If you’re a freelance developer or agency that builds a lot of WordPress sites, you may have wondered whether hosting client sites with WordPress Multisite is a good idea.
For some, hosting client sites with Multisite can be a huge time-saver and make your workflow far more efficient. For others, the various drawbacks can outweigh the benefits.
To help you make an informed choice for your business, let’s take a close look at the pros and cons of hosting client sites on a WordPress Multisite network.
What Is WordPress Multisite?
Introduced with WordPress 3.0 in 2010, WordPress Multisite allows you to create a network of sites that share a single WordPress installation, using a common database and a shared set of themes, plugins, and users.
This means you can manage an unlimited number of individual websites from a single WordPress dashboard, saving time by pushing core, plugin, and theme updates to all of them at once. Think of it as your very own instance of WordPress.com.
WordPress Multisite is not a plugin—it’s a core feature that can be enabled on any standard WordPress installation.
Using Multisite For Client Sites: The Pros
Let’s first take a look at some of the benefits of hosting client sites with WordPress Multisite.
Easy Site Management
One of the key benefits of using a Multisite network is the ability to manage all of your sites from a single dashboard, and with a single account.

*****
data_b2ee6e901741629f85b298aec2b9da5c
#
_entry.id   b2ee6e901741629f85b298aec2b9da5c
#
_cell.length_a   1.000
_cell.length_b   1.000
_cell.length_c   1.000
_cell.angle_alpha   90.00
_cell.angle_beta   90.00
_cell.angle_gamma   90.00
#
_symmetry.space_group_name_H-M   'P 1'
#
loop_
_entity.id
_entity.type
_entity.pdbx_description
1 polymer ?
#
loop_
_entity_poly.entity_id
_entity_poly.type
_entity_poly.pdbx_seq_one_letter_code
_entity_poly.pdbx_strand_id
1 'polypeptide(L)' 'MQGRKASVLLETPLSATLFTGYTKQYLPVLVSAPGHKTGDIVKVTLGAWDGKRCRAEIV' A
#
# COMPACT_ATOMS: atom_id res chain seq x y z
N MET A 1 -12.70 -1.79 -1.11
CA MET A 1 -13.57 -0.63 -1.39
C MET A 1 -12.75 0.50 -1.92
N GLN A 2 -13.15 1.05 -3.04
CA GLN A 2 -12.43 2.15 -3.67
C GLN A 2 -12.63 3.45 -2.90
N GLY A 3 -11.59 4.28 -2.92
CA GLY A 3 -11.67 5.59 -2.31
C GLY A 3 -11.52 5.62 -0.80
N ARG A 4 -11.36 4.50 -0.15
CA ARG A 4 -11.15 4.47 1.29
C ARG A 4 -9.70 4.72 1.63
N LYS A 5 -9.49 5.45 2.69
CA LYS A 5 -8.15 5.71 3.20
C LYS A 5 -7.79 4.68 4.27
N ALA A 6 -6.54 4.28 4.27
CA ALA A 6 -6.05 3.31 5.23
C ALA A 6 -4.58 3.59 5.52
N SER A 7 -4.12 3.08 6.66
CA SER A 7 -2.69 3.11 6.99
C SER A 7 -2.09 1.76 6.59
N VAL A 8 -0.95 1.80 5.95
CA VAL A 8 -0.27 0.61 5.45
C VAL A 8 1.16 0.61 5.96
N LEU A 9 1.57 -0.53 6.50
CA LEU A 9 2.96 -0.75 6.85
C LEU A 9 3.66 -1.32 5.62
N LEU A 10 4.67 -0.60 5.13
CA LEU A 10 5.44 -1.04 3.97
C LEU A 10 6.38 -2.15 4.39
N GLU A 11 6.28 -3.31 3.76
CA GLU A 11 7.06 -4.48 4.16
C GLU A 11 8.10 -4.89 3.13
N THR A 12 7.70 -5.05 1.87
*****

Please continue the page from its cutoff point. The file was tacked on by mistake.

When you create a network, your account will take on the user role of Super Admin, and you’ll gain access to a new Network Admin dashboard where you can manage all of your sites from one central location.
More Efficient Workflow For New Sites
Because network sites share a single WordPress installation, you only have to install themes and plugins once.
This is a huge timesaver if you tend to use the same few themes (or a custom framework) for all of your sites. It’s also helpful to have your essential plugins pre-installed on day one.
If you find yourself creating the same types of sites over and over—e.g. a brochure-style site for a local business—you can create a boilerplate site with the most common pages and configurations, then use Multisite Clone Duplicator to clone it each time you begin a new site.
When it comes to WordPress security, few things are more important than keeping your site updated.
When you’re managing dozens or hundreds of individual client sites, installing updates can be an intensive, time-consuming process. Automatic updates can help, but they still require some supervision to ensure nothing breaks.
With a Multisite network, you can push core, theme, and plugin updates to an entire network instantly.
Of course, it’s a good idea to test new updates in a staging environment before pushing them to an entire network—but that still beats logging in and updating all of those sites individually.
It’s important to back up your data, but maintaining regular backup solutions on a large number of sites can be messy and expensive.
When you use a WordPress Multisite network, you only have one WordPress installation (and one database) to back up.
With that in mind, make sure you use a Multisite-compatible backup plugin—because some solutions don’t support network backups.
Granting Access To Multiple Sites